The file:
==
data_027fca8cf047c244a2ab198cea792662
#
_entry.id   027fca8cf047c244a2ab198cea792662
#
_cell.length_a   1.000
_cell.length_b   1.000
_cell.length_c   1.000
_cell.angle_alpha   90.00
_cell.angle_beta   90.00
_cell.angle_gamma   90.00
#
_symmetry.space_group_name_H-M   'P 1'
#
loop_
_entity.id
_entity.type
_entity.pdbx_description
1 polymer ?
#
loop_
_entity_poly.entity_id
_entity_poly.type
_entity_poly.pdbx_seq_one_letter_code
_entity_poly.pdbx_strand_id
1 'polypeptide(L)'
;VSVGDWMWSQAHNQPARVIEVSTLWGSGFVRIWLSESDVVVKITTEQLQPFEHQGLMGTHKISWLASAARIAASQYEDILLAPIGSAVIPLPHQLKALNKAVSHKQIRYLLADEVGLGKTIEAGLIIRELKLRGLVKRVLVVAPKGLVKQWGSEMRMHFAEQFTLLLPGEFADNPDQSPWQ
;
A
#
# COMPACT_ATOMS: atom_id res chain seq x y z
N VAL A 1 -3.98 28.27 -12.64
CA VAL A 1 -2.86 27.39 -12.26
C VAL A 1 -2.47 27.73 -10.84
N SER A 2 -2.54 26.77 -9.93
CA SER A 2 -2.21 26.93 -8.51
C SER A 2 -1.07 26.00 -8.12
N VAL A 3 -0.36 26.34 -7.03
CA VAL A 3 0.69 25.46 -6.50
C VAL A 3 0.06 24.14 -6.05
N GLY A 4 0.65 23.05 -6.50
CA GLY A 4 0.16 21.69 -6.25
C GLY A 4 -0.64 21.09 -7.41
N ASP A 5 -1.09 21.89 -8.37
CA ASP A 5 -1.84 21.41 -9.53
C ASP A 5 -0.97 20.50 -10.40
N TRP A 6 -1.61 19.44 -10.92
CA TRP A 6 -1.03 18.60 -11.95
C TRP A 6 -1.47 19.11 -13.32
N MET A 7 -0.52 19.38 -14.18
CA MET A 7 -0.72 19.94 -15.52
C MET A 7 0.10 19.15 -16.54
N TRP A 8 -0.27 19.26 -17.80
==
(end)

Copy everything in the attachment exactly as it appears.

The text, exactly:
data_027fca8cf047c244a2ab198cea792662
#
_entry.id   027fca8cf047c244a2ab198cea792662
#
_cell.length_a   1.000
_cell.length_b   1.000
_cell.length_c   1.000
_cell.angle_alpha   90.00
_cell.angle_beta   90.00
_cell.angle_gamma   90.00
#
_symmetry.space_group_name_H-M   'P 1'
#
loop_
_entity.id
_entity.type
_entity.pdbx_description
1 polymer ?
#
loop_
_entity_poly.entity_id
_entity_poly.type
_entity_poly.pdbx_seq_one_letter_code
_entity_poly.pdbx_strand_id
1 'polypeptide(L)'
;VSVGDWMWSQAHNQPARVIEVSTLWGSGFVRIWLSESDVVVKITTEQLQPFEHQGLMGTHKISWLASAARIAASQYEDILLAPIGSAVIPLPHQLKALNKAVSHKQIRYLLADEVGLGKTIEAGLIIRELKLRGLVKRVLVVAPKGLVKQWGSEMRMHFAEQFTLLLPGEFADNPDQSPWQ
;
A
#
# COMPACT_ATOMS: atom_id res chain seq x y z
N VAL A 1 -3.98 28.27 -12.64
CA VAL A 1 -2.86 27.39 -12.26
C VAL A 1 -2.47 27.73 -10.84
N SER A 2 -2.54 26.77 -9.93
CA SER A 2 -2.21 26.93 -8.51
C SER A 2 -1.07 26.00 -8.12
N VAL A 3 -0.36 26.34 -7.03
CA VAL A 3 0.69 25.46 -6.50
C VAL A 3 0.06 24.14 -6.05
N GLY A 4 0.65 23.05 -6.50
CA GLY A 4 0.16 21.69 -6.25
C GLY A 4 -0.64 21.09 -7.41
N ASP A 5 -1.09 21.89 -8.37
CA ASP A 5 -1.84 21.41 -9.53
C ASP A 5 -0.97 20.50 -10.40
N TRP A 6 -1.61 19.44 -10.92
CA TRP A 6 -1.03 18.60 -11.95
C TRP A 6 -1.47 19.11 -13.32
N MET A 7 -0.52 19.38 -14.18
CA MET A 7 -0.72 19.94 -15.52
C MET A 7 0.10 19.15 -16.54
N TRP A 8 -0.27 19.26 -17.80